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ARTICLE |

FOCAL INFECTION AND ELECTIVE LOCALIZATION IN THE ETIOLOGY OF MYOSITIS

EDWARD C. ROSENOW, M.D.; WINIFRED ASHBY, Ph.D.
Arch Intern Med (Chic). 1921;28(3):274-311. doi:10.1001/archinte.1921.00100150039004.
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Although acute muscular rheumatism is generally conceded to be an infectious process, the myalgias and milder forms of myositis are not so definitely accepted as such. Myalgic pains are considered by Taylor1 to be the result of faulty metabolism, by Gordon2 of excessive katabolism from over-exertion of muscle cells, and by Profanter3 as the peripheral expression of pain caused by defective function or injury of visceral organs. Except among English writers, such as Poynton,4 Llewellyn and Jones,5 Munroe and Almond,6 and Stockman and Renton,7 little credence is given to the idea of localized invasion of the muscles by bacteria other than in marked acute generalized myositis, and the condition described as dermatomyositis.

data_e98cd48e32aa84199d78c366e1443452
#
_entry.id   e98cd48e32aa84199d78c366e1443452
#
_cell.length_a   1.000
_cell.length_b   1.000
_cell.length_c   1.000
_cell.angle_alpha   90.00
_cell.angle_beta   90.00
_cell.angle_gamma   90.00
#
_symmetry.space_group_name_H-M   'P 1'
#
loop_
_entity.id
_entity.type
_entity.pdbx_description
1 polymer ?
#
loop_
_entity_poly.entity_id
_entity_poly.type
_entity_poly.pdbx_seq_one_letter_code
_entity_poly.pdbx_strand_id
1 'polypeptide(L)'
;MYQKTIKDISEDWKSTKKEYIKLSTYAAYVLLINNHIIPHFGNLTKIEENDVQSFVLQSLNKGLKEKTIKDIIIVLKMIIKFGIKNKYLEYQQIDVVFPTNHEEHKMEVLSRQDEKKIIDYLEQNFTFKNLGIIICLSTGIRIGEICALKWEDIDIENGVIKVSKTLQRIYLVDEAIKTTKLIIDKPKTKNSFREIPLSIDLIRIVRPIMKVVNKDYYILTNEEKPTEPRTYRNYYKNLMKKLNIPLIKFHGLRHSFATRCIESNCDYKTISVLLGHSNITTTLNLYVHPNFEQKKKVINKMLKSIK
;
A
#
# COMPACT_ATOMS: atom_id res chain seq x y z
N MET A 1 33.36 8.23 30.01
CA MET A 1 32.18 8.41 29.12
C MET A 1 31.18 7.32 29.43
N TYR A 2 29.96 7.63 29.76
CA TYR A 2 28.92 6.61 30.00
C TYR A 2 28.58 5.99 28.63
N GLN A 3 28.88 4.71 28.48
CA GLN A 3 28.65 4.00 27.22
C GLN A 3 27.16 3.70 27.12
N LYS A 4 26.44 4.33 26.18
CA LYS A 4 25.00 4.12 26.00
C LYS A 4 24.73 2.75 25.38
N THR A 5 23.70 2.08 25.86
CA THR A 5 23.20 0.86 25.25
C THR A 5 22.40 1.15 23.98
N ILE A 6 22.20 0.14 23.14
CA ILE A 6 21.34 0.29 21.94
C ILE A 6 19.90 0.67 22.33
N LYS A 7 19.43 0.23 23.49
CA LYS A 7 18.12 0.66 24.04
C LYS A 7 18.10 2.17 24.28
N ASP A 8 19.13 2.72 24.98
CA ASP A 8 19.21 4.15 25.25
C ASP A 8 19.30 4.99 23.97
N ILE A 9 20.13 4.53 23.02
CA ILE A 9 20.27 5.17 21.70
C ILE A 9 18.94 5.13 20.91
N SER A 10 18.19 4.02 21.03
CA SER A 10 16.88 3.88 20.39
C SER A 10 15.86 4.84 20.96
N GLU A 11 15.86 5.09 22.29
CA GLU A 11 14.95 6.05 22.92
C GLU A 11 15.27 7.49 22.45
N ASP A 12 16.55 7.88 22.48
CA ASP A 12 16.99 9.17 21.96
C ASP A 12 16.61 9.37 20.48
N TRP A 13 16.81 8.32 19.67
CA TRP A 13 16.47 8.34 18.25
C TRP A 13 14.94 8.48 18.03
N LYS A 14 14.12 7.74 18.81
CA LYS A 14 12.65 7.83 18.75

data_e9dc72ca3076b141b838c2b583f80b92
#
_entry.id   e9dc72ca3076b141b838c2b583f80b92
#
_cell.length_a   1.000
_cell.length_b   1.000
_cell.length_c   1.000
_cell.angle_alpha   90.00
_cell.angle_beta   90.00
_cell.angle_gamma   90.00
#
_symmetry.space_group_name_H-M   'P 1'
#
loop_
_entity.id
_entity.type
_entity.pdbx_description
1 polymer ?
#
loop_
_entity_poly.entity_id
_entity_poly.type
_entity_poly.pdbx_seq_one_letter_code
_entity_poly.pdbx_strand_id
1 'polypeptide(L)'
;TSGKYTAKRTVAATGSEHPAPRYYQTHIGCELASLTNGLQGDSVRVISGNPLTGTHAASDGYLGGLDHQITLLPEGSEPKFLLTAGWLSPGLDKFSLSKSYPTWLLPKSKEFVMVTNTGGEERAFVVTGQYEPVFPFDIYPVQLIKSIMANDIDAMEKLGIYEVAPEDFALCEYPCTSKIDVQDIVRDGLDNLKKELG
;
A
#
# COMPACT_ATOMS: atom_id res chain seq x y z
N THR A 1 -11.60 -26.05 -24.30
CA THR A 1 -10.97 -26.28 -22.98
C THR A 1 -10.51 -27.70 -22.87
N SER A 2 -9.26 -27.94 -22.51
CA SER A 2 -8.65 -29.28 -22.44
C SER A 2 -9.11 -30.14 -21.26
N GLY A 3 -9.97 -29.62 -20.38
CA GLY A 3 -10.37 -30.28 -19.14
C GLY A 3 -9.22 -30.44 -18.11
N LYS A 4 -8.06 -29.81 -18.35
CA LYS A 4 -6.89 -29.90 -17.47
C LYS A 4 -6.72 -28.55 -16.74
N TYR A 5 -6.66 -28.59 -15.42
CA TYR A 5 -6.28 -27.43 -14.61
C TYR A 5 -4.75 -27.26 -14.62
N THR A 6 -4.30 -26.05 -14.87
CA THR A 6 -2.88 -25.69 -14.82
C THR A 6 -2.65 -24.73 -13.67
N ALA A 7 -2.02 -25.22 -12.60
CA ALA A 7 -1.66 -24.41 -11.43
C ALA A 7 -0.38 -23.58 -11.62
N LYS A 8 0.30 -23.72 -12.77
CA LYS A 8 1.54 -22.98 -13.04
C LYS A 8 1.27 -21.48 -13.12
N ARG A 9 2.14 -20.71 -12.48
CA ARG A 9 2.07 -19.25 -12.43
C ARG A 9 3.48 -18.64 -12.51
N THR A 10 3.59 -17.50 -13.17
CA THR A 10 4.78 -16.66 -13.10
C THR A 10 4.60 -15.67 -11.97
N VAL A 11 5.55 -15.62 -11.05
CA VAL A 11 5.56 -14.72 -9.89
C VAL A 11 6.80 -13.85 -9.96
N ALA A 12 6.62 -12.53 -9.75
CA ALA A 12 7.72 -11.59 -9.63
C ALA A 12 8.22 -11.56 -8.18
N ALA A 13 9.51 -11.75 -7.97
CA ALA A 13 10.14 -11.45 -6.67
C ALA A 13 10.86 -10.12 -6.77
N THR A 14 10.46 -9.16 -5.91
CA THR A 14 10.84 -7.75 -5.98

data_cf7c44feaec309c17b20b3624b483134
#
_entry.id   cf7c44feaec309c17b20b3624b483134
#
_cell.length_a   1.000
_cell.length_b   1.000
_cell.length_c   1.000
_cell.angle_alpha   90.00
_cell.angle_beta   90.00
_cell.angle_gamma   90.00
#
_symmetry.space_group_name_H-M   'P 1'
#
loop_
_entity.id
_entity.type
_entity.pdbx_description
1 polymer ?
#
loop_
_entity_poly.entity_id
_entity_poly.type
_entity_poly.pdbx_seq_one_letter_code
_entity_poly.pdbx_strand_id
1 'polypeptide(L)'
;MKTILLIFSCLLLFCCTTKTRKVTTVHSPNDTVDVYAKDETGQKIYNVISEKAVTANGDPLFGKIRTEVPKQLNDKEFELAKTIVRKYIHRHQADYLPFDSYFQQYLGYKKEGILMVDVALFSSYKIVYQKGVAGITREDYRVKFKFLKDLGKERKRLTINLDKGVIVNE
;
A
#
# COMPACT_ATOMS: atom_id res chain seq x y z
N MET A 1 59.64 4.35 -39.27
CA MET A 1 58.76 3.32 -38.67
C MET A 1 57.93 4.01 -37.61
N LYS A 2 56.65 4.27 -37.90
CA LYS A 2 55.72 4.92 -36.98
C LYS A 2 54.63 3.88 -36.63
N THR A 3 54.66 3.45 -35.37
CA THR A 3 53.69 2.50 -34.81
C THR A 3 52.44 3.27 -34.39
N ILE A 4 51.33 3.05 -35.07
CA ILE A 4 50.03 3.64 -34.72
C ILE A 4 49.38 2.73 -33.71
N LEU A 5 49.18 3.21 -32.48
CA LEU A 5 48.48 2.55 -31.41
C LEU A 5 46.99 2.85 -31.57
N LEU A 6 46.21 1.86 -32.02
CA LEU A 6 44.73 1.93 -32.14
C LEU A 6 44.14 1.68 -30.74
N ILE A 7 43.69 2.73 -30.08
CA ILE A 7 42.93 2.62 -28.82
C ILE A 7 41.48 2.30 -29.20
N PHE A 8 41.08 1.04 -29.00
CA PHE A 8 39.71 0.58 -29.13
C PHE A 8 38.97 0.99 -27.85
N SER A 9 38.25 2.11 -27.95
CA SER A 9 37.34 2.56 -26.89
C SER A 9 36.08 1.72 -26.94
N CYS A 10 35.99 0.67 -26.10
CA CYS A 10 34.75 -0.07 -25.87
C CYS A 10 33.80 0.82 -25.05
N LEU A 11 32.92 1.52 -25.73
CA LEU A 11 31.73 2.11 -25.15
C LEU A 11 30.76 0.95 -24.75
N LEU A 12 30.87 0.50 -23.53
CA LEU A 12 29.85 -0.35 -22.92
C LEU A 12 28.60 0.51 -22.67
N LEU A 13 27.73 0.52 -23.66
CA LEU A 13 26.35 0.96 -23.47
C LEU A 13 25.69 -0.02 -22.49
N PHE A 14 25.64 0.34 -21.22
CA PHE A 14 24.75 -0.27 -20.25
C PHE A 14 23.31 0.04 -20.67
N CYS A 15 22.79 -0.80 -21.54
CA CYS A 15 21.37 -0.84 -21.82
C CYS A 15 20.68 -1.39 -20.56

The demonstration by one of us (Rosenow8) eight years ago that streptococci from patients with rheumatic fever with muscular involvement, and streptococci from patients with acute nonrheumatic myositis,9 tended to localize and produce nonsuppurative lesions in muscles of

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